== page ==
Antennae Galaxies – Impacts during collisions and mergers

Antennae Galaxies - Impacts during collisions and mergers

Antennae Galaxies – (Also known as Arp 244) – A system of two nearby colliding galaxies, NGC 4038 and NGC 4039, in the Corvus constellation 60 million light years from Earth. Both, along with a dozen other galaxies, belong to the NGC 4038 group of galaxies, of which they are the largest object (85 million light years from Earth).

Today’s galaxies are nothing like primordial star clusters. Their evolution was greatly influenced by mutual collisions and mergers, the traces of which we can see today in our Milky Way. But what exactly does such an interaction of galaxies look like? This question is answered by an analysis of more than 413 Hubble-observed distant systems. Consisting of at least two interacting galaxies. All these objects are so far away that the light traveled from them to us for as much as 7 billion years – so we observe relatively young galaxies.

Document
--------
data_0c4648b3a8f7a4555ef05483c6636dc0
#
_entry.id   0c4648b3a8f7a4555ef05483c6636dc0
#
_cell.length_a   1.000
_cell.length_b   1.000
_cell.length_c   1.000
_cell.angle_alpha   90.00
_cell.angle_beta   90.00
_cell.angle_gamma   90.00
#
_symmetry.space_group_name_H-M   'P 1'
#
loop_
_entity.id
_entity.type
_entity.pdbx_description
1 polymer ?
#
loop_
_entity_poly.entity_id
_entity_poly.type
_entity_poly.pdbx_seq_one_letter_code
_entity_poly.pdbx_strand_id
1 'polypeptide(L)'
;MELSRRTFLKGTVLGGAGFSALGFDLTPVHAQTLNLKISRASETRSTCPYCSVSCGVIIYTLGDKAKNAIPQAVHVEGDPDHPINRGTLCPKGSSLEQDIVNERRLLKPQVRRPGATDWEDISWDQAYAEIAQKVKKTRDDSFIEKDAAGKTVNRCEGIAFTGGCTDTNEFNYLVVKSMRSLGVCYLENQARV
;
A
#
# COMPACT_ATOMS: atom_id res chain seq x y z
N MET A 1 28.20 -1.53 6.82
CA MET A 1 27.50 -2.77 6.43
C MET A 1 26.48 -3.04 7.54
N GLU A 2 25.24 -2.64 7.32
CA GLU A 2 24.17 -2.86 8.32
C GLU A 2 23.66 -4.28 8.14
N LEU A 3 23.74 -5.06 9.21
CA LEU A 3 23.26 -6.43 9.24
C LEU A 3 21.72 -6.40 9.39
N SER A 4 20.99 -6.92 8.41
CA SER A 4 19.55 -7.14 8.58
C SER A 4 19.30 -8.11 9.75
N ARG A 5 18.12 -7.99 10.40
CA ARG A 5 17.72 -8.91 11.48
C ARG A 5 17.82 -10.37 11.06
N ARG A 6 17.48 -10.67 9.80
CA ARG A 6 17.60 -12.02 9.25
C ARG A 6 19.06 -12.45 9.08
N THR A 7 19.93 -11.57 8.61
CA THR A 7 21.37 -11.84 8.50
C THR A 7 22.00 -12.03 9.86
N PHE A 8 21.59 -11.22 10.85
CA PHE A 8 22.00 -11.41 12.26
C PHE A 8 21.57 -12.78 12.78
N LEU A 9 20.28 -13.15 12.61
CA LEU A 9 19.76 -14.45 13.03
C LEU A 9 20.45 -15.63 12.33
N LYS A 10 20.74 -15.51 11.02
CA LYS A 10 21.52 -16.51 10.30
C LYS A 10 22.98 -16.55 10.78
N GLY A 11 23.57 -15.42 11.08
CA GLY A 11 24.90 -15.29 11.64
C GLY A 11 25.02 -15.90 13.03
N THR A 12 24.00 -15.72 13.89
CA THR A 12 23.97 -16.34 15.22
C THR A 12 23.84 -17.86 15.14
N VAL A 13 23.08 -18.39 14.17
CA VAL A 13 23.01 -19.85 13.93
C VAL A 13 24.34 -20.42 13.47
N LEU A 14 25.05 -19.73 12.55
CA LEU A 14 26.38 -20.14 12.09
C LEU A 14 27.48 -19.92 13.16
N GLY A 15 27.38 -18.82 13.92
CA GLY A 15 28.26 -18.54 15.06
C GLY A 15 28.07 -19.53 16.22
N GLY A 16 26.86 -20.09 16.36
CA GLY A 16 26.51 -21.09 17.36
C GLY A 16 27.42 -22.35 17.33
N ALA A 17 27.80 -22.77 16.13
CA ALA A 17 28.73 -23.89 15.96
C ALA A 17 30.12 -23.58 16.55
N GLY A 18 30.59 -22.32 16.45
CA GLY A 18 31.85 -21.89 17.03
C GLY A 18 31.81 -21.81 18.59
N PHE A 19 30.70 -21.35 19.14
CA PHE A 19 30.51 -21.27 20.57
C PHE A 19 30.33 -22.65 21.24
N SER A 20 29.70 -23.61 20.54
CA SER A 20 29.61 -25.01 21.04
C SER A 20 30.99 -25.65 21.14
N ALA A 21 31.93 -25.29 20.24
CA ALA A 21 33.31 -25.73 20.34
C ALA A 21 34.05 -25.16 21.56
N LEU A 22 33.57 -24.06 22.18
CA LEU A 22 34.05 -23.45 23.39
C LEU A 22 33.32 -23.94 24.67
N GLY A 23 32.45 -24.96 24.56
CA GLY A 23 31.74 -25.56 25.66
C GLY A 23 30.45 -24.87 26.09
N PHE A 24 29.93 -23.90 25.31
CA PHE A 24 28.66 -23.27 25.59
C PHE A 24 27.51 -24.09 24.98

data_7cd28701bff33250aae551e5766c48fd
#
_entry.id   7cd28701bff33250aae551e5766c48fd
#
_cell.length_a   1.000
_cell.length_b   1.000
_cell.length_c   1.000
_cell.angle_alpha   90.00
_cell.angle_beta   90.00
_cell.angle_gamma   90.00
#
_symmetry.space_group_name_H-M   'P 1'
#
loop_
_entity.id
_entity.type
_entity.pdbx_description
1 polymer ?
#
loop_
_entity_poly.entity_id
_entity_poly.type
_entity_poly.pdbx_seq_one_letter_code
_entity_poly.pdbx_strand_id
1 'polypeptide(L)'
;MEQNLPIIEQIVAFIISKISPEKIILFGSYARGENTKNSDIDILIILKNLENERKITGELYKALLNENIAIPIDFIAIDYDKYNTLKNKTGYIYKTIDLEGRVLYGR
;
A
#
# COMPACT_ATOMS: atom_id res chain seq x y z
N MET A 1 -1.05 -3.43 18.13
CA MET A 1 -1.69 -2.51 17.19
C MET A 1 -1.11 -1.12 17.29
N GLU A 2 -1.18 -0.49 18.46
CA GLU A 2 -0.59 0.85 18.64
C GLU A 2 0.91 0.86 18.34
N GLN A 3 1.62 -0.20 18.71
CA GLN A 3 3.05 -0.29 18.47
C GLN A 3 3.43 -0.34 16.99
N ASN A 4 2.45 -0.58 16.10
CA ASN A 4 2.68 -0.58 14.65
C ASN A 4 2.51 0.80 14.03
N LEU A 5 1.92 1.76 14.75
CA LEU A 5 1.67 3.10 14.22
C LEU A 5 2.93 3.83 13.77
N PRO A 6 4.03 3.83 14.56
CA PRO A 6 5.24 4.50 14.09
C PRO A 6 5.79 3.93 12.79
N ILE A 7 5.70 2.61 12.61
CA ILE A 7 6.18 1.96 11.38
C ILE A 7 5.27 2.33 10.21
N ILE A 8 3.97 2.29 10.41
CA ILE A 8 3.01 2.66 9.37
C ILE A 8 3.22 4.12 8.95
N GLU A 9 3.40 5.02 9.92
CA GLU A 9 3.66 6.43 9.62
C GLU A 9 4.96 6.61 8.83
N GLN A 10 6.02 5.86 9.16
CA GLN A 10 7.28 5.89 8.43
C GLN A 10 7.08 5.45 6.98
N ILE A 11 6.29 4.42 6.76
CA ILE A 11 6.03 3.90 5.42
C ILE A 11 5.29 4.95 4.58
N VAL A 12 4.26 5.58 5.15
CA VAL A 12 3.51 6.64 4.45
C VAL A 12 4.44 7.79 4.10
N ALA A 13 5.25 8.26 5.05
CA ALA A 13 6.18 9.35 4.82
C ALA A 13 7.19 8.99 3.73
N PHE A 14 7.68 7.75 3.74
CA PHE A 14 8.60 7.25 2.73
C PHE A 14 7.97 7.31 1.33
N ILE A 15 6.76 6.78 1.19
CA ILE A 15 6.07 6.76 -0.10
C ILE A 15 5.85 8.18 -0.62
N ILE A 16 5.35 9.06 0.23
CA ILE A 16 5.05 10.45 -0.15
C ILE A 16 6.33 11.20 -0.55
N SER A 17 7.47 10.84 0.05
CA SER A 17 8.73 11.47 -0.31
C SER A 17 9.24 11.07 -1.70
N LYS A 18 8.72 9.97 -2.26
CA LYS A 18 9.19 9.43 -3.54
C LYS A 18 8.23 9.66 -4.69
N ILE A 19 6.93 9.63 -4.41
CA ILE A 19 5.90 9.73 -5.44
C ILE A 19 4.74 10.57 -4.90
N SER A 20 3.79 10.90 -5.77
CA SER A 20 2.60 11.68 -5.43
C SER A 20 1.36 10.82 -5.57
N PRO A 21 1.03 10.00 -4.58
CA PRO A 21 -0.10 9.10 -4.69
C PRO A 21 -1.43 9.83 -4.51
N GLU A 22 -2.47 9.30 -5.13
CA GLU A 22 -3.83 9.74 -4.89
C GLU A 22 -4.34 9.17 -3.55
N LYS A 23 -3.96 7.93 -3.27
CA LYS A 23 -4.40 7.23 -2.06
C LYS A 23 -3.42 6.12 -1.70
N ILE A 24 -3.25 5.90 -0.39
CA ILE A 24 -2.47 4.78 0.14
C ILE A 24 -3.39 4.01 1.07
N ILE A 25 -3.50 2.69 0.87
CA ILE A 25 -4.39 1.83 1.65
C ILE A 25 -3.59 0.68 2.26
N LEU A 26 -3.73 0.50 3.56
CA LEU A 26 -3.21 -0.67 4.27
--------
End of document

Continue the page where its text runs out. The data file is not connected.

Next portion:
As it turns out, when two galaxies interacted or merged, their star birth rate increased by an average of 40-60%, suggesting that the interaction triggers galaxy growth. A similar effect has also been observed in relation to contemporary stellar islands merging. At the same time, surprisingly, collisions are unlikely to affect the activity of super-massive black holes residing at the centers of most galaxies.

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